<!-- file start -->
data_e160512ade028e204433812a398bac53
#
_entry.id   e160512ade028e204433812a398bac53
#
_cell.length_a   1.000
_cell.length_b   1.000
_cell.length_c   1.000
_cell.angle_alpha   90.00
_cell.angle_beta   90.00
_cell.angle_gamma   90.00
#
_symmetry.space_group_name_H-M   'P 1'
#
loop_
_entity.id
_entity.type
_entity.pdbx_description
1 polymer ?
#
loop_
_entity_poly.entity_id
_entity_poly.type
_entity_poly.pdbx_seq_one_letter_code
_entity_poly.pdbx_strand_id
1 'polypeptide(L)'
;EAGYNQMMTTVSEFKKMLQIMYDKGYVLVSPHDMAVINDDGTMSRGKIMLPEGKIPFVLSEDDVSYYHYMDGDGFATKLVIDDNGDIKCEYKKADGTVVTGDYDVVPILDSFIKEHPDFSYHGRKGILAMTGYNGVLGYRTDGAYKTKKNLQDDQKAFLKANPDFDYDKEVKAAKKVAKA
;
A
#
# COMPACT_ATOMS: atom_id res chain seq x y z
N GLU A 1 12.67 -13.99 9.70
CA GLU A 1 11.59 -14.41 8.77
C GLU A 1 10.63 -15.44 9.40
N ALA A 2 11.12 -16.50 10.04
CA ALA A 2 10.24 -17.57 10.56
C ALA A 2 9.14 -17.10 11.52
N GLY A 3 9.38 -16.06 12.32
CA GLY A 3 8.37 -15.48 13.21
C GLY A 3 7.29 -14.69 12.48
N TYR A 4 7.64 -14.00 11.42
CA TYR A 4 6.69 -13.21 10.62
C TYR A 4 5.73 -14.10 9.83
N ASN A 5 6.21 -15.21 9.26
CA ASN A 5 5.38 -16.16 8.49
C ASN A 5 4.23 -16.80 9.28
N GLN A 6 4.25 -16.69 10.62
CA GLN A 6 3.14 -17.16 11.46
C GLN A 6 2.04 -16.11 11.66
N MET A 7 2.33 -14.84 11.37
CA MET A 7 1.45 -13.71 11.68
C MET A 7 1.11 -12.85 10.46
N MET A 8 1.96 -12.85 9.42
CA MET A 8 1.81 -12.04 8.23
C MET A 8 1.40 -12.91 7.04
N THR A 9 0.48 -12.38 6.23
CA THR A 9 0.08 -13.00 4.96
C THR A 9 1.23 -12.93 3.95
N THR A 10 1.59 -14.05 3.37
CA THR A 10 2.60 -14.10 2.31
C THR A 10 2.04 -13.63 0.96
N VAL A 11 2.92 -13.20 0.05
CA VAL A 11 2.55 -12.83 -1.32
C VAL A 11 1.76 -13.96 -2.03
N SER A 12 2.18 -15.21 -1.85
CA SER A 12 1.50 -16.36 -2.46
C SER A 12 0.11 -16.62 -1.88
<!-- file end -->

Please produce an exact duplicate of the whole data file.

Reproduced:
data_e160512ade028e204433812a398bac53
#
_entry.id   e160512ade028e204433812a398bac53
#
_cell.length_a   1.000
_cell.length_b   1.000
_cell.length_c   1.000
_cell.angle_alpha   90.00
_cell.angle_beta   90.00
_cell.angle_gamma   90.00
#
_symmetry.space_group_name_H-M   'P 1'
#
loop_
_entity.id
_entity.type
_entity.pdbx_description
1 polymer ?
#
loop_
_entity_poly.entity_id
_entity_poly.type
_entity_poly.pdbx_seq_one_letter_code
_entity_poly.pdbx_strand_id
1 'polypeptide(L)'
;EAGYNQMMTTVSEFKKMLQIMYDKGYVLVSPHDMAVINDDGTMSRGKIMLPEGKIPFVLSEDDVSYYHYMDGDGFATKLVIDDNGDIKCEYKKADGTVVTGDYDVVPILDSFIKEHPDFSYHGRKGILAMTGYNGVLGYRTDGAYKTKKNLQDDQKAFLKANPDFDYDKEVKAAKKVAKA
;
A
#
# COMPACT_ATOMS: atom_id res chain seq x y z
N GLU A 1 12.67 -13.99 9.70
CA GLU A 1 11.59 -14.41 8.77
C GLU A 1 10.63 -15.44 9.40
N ALA A 2 11.12 -16.50 10.04
CA ALA A 2 10.24 -17.57 10.56
C ALA A 2 9.14 -17.10 11.52
N GLY A 3 9.38 -16.06 12.32
CA GLY A 3 8.37 -15.48 13.21
C GLY A 3 7.29 -14.69 12.48
N TYR A 4 7.64 -14.00 11.42
CA TYR A 4 6.69 -13.21 10.62
C TYR A 4 5.73 -14.10 9.83
N ASN A 5 6.21 -15.21 9.26
CA ASN A 5 5.38 -16.16 8.49
C ASN A 5 4.23 -16.80 9.28
N GLN A 6 4.25 -16.69 10.62
CA GLN A 6 3.14 -17.16 11.46
C GLN A 6 2.04 -16.11 11.66
N MET A 7 2.33 -14.84 11.37
CA MET A 7 1.45 -13.71 11.68
C MET A 7 1.11 -12.85 10.46
N MET A 8 1.96 -12.85 9.42
CA MET A 8 1.81 -12.04 8.23
C MET A 8 1.40 -12.91 7.04
N THR A 9 0.48 -12.38 6.23
CA THR A 9 0.08 -13.00 4.96
C THR A 9 1.23 -12.93 3.95
N THR A 10 1.59 -14.05 3.37
CA THR A 10 2.60 -14.10 2.31
C THR A 10 2.04 -13.63 0.96
N VAL A 11 2.92 -13.20 0.05
CA VAL A 11 2.55 -12.83 -1.32
C VAL A 11 1.76 -13.96 -2.03
N SER A 12 2.18 -15.21 -1.85
CA SER A 12 1.50 -16.36 -2.46
C SER A 12 0.11 -16.62 -1.88